Last month, a presentation from Los Angeles officials offered a glimpse of how the city's slice of the $700 million in unused funds from the canceled 710 extension could be used to transform a four-mile stretch of Valley Boulevard. Now, the Bureau of Engineering, Council District 14, and their consultants are turning their sights to another corridor slated for a makeover: Huntington Drive.
The four-mile project corridor between Los Angeles County + USC Medical Center and the City of Alhambra - originally a Pacific Electric Railway right-of-way - features between two and three bidirectional travel lanes, and is served by bus lanes and Class II bike lanes. According to analysis included in the community meeting, traffic congestion along the corridor is largely concentrated at its southern end, and associated with a large number of motorists making left turns.
A total of 210 collisions were reported along the project corridor between 2017 and 2019, the bulk of which have occurred between Eastern Avenue and Pueblo Avenue. That total includes five fatal incidents, with three involving pedestrians.
Prior to the pandemic, average weekday bus ridership along the 78 bus which serves Huntington stood at 8,600. That figure represented a 27 percent drop in ridership since 2011, a decline which has been accelerated by pandemic conditions, though the trend has since started to reverse.
City officials are considering five build alternatives for Huntington, including:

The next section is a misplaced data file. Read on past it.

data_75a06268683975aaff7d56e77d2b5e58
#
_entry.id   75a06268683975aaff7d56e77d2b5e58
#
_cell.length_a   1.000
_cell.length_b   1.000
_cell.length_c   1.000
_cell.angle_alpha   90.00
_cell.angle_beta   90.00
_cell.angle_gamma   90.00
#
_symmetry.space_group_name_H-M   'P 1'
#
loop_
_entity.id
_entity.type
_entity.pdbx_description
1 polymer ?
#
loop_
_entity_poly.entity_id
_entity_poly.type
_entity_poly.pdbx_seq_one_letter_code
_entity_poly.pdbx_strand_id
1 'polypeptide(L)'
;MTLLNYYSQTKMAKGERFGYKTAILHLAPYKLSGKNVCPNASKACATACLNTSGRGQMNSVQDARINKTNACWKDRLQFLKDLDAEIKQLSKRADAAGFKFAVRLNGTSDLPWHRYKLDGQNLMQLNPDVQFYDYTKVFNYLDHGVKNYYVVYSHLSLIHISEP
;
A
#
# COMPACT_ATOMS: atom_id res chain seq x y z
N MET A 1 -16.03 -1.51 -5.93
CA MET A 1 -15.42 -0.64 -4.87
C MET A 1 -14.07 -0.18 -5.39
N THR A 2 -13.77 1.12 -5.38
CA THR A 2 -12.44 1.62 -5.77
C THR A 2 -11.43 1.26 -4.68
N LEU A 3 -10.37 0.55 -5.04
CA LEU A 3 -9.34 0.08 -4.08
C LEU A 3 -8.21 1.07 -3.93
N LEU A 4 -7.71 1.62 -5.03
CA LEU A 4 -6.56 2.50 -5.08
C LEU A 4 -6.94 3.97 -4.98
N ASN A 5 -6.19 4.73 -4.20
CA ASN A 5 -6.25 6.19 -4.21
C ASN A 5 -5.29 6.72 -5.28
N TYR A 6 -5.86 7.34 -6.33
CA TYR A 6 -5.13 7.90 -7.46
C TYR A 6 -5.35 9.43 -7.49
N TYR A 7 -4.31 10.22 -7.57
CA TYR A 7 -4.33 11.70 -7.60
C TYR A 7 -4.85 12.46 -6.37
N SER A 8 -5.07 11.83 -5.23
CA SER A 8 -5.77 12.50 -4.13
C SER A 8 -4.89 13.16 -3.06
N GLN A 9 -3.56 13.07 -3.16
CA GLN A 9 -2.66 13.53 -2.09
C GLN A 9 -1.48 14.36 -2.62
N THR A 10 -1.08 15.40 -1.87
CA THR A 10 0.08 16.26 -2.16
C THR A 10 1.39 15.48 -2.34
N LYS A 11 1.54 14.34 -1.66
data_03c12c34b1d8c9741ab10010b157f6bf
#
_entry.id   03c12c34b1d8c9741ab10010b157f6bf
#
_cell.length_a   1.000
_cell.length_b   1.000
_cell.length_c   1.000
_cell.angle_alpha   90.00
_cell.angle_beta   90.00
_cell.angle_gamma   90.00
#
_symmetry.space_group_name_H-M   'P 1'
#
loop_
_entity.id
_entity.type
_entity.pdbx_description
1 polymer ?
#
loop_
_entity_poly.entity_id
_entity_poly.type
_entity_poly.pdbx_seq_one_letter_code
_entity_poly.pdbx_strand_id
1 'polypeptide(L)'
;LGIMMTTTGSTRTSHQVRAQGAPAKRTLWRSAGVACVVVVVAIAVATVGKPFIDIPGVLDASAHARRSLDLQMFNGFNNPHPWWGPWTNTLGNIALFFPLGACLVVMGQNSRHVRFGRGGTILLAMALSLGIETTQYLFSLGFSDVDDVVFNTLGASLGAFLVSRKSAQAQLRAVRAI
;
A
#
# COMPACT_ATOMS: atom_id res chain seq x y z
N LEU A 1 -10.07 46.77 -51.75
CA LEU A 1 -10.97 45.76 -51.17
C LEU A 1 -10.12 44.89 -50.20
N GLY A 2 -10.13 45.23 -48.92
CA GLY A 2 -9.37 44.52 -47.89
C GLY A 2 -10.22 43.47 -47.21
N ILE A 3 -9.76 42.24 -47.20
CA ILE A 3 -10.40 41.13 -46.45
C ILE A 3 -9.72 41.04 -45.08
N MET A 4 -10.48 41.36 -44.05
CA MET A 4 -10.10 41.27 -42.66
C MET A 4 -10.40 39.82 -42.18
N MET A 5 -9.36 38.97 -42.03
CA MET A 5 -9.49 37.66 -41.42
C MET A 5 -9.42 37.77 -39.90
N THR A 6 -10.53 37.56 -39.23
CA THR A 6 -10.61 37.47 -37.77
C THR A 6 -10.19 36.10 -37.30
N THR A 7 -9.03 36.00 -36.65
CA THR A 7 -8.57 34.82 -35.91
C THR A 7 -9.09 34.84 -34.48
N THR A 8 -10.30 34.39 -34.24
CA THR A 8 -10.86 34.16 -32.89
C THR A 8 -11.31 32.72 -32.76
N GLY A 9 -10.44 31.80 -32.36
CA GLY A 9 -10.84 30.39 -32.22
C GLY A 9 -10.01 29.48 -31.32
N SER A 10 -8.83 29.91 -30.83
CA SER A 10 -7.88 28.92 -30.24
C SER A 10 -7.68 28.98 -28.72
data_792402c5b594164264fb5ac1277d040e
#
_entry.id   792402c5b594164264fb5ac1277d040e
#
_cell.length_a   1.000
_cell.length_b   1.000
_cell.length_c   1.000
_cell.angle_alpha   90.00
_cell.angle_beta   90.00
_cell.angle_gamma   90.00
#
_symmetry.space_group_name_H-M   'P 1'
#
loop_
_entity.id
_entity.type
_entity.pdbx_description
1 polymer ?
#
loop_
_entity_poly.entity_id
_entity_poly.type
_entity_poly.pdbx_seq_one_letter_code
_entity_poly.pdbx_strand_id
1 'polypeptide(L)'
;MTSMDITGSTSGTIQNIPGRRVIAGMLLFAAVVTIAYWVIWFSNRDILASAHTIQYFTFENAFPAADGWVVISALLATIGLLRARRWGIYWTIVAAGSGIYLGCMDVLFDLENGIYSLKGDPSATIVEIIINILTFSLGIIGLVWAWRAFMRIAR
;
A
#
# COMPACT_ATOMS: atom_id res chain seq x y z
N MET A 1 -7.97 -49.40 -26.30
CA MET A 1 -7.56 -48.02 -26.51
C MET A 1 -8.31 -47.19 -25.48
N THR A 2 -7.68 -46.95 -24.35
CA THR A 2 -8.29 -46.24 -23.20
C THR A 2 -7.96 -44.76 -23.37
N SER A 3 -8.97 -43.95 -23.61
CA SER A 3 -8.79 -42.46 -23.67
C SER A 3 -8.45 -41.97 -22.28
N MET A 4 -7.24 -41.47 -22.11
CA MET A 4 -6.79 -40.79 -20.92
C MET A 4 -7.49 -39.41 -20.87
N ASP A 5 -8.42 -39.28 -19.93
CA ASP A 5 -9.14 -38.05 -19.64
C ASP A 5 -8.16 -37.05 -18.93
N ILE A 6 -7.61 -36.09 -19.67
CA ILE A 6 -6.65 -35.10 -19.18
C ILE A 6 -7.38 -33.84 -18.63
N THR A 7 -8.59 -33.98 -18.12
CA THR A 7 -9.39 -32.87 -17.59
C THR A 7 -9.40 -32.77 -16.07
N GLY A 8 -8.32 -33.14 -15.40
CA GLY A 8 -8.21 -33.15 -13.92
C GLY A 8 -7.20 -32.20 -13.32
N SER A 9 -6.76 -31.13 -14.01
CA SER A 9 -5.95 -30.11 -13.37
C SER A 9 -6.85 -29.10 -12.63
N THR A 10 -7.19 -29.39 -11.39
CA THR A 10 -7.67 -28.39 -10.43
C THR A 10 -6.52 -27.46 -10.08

- Peak hour bus lanes
- Curbside bus rapid transit
- Mixed-flow multimodal
- Median bus rapid transit
- Expanded green space (with reduced travel lanes).
Additionally, the various alternatives could be accompanied by other improvements such as left-turn lane pockets, protected bike lanes, high-visibility crosswalks, enhanced transit stops, new landscaping, and electric car charging infrastructure.
Officials previously considered light rail and street car alternatives for the corridor, but discarded them due to feasibility concerns.
The project's alternative analysis phase is expected to wrap up in September of this year.
In addition to improvements to Valley Boulevard and Huntington Drive, city officials are also planning to direct 710 funding to upgrades to Eastern Avenue. Additionally, former freeway funds could go toward the construction of light rail, bus rapid transit, enhanced Metrolink service, and other improvements could be coming to cities in the San Gabriel Valley.
Get more information on the Huntington Drive project here.